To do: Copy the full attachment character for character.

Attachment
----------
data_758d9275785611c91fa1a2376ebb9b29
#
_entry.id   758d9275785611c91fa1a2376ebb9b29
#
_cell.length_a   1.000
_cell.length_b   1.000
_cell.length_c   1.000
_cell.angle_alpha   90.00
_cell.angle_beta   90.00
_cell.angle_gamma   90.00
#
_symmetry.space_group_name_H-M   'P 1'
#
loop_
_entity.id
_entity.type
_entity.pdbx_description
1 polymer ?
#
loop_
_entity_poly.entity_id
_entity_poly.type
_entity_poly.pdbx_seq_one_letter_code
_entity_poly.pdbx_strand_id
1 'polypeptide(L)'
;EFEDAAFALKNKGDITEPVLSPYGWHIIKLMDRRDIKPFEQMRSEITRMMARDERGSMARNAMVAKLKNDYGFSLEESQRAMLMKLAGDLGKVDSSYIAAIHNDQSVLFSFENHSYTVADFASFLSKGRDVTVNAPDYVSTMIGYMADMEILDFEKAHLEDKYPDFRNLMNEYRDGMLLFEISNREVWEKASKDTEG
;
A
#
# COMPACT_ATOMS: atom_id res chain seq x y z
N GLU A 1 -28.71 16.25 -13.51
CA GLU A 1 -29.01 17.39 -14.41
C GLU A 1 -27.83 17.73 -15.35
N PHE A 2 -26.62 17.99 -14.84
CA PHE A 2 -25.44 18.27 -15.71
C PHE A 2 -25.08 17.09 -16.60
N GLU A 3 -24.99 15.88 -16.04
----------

data_758d9275785611c91fa1a2376ebb9b29
#
_entry.id   758d9275785611c91fa1a2376ebb9b29
#
_cell.length_a   1.000
_cell.length_b   1.000
_cell.length_c   1.000
_cell.angle_alpha   90.00
_cell.angle_beta   90.00
_cell.angle_gamma   90.00
#
_symmetry.space_group_name_H-M   'P 1'
#
loop_
_entity.id
_entity.type
_entity.pdbx_description
1 polymer ?
#
loop_
_entity_poly.entity_id
_entity_poly.type
_entity_poly.pdbx_seq_one_letter_code
_entity_poly.pdbx_strand_id
1 'polypeptide(L)'
;EFEDAAFALKNKGDITEPVLSPYGWHIIKLMDRRDIKPFEQMRSEITRMMARDERGSMARNAMVAKLKNDYGFSLEESQRAMLMKLAGDLGKVDSSYIAAIHNDQSVLFSFENHSYTVADFASFLSKGRDVTVNAPDYVSTMIGYMADMEILDFEKAHLEDKYPDFRNLMNEYRDGMLLFEISNREVWEKASKDTEG
;
A
#
# COMPACT_ATOMS: atom_id res chain seq x y z
N GLU A 1 -28.71 16.25 -13.51
CA GLU A 1 -29.01 17.39 -14.41
C GLU A 1 -27.83 17.73 -15.35
N PHE A 2 -26.62 17.99 -14.84
CA PHE A 2 -25.44 18.27 -15.71
C PHE A 2 -25.08 17.09 -16.60
N GLU A 3 -24.99 15.88 -16.04